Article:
From where do you get a list of activities and tasks to run a software development project and build a software product The source depends on whether there is any project precedent. If neither you nor your organization has done a project like this before or has any other history to draw from, then the detailed work steps to create it must be invented. An approach to invention of product development activities using brainstorming with the project team and stakeholders is described later. If there is a project precedent, reviewing the activities used on it can provide some guidance for activity identification. Even if no precedent exists, professional organizations such as the SEI, ISO, or IEEE provide sources for software development activities. The SEI models have been discussed elsewhere. ISO IEC 12207 lists 12 engineering activities following process implementation that are similar to the phases in a typical software life cycle model
The concept of team-driven project management leads to the process of RAP sessions. In the early 1980s, AT&T experimented with a technique for systems analysis and design that it termed FAST. This technique involved the analysis and design of information systems using key clients and expert systems analysts. By brainstorming in an intensive team session (usually less than five days), the process of systems analysis and design could be dramatically shortened with improved quality.
Other assumptions could be factors, such as vendor delivery times, product availability, contractor availability, the accuracy of the project plan, the assumption that key project members will perform adequately, contract signing dates, project start dates, and project phase start dates. This is not an exhaustive list, but it should get you thinking in the right direction. As you interview your stakeholders, ask them about their assumptions, and add them to your list. Use brainstorming exercises with your team and other project participants to come up with additional assumptions.
If you see the schedule is starting to slip, work with the team to determine what might be causing the problem and brainstorm with the team members how to get the project back on track. Not every actual or projected slip in a delivery date will affect the project deadline so focus your energy on potential changes that do jeopardize the deadline date the ones on the critical path. Minor deviations from projected dates are expected. Major deviations that may cause you to miss your
Some companies have a culture that encourages decisions be re-visited repeatedly. This is particularly true with project changes. For example A team meets to discuss an unanticipated problem, brainstorm possible solutions, decide on a solution, analyze the potential risks of that solution, and determine how to incorporate that change into the security project plan. Two months later, someone encounters a problem that is related to the change, and the decision has to be re-hashed. No decision is reached and subsequent meetings are called to discuss the problem, which puts the project at risk. The project is endlessly delayed and rogue decisions are being made and implemented that are outside the formal security project planning process, which leads to unspecified results.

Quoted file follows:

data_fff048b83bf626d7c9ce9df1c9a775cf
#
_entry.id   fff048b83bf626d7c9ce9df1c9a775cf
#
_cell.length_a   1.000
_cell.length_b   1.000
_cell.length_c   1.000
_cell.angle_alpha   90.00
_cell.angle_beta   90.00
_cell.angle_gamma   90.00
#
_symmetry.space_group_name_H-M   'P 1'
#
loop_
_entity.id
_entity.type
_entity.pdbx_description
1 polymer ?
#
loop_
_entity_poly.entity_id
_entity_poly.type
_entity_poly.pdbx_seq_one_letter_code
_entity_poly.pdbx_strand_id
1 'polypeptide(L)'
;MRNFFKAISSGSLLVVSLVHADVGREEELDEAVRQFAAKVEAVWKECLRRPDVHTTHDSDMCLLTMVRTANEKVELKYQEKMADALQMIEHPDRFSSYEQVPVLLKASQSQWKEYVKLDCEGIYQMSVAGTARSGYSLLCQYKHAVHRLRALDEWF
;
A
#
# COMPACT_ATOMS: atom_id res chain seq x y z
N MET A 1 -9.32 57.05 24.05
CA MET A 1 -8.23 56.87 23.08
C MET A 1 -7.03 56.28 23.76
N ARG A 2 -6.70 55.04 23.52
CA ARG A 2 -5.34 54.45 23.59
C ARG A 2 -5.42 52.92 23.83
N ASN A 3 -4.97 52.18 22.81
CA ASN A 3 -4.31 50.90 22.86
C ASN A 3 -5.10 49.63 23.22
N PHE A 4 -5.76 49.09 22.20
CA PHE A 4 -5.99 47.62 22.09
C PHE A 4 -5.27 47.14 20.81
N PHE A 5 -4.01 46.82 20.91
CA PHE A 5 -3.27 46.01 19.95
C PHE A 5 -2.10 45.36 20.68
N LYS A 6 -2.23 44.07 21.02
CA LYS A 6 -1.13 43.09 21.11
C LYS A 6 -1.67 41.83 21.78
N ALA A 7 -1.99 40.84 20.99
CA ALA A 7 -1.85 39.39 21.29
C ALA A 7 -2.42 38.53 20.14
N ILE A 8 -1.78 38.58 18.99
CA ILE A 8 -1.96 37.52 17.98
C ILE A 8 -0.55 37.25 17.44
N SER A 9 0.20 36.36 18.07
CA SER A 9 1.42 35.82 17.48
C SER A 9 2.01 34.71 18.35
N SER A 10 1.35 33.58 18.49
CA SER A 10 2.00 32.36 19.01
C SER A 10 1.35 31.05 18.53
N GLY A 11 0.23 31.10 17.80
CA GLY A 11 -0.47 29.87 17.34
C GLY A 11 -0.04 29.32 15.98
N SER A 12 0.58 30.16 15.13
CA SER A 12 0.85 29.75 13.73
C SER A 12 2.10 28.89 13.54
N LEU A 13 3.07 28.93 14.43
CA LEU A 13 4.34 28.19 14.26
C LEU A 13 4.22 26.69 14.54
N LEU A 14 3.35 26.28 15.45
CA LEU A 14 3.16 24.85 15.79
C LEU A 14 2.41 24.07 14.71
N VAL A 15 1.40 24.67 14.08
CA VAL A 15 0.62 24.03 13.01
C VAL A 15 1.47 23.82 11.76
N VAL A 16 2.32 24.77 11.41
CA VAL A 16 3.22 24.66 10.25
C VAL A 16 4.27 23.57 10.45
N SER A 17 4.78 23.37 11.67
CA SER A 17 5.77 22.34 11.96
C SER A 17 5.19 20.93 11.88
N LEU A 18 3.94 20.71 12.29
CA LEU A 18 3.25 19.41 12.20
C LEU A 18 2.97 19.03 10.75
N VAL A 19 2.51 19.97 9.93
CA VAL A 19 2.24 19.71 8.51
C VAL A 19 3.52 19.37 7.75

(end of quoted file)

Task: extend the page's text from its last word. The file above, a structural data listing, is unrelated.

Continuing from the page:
Considering Dependencies Where We Are in the Product Development Life Cycle Chapter 14 Relation to the 34 Competencies Learning Objectives for Chapter 14 What Are Dependencies Types of Software Development Dependencies Brainstorming Dependencies and Activities Summary
Project Kickstart is a front-end planning tool for project managers. With Project Kickstart, you can outline your objectives, list things to do, and anticipate major project issues. The software has features to help you brainstorm, strategize, and organize the details of your project before you start to build your project schedule. An online planning Advisor and templates for project planning help you to formulate your approach to your project. Then you can seamlessly output your data to Microsoft Project.
For a start, the number of activities which can be viewed simultaneously on a standard video screen is very limited, and the scroll facility which enables larger networks to be accommodated does not enable an overall view to be obtained at a glance. The greatest drawback of this practice, however, is the removal from the network planning process of the team spirit, which is engendered when a number of specialists sit down with the planner round a conference table to 'hammer out' the basic shape of the network. Most problems have more than one solution, and the discussions and suggestions, both in terms of network logic and durations, are invaluable when drafting the first programs. These meetings are, in effect, a brainstorming session at which the ideas of the various participants are discussed, tested and committed to paper. Once this draft network has been produced, the planner can very quickly input it into the computer and call up a few test runs to see whether the overall...
Once the optimum course of action was decided upon, planning started in earnest. The first step was to develop a work breakdown structure. This was completed at open meetings with representatives from each interested party present. A brainstorming process was used, with each topic identified on a Post-it note and attached to a huge white board. Delegates were encouraged to shout out tasks as they came to mind. The meeting was adjourned once the ideas dried up. A second meeting was convened to fine-tune and accept the WBS. The WBS determined what had to be done and when it had to take place, as well as the logic associated with each task.
Start by holding workshops and brainstorming the desired PM processes. Review your current methodology. Assess the adequacy of your current methods. Consider the corporate culture and the system users. We can describe Processes as the steps that employees follow to accomplish a result. Culture is defined as their attitudes and behavior. Naturally, both must be considered.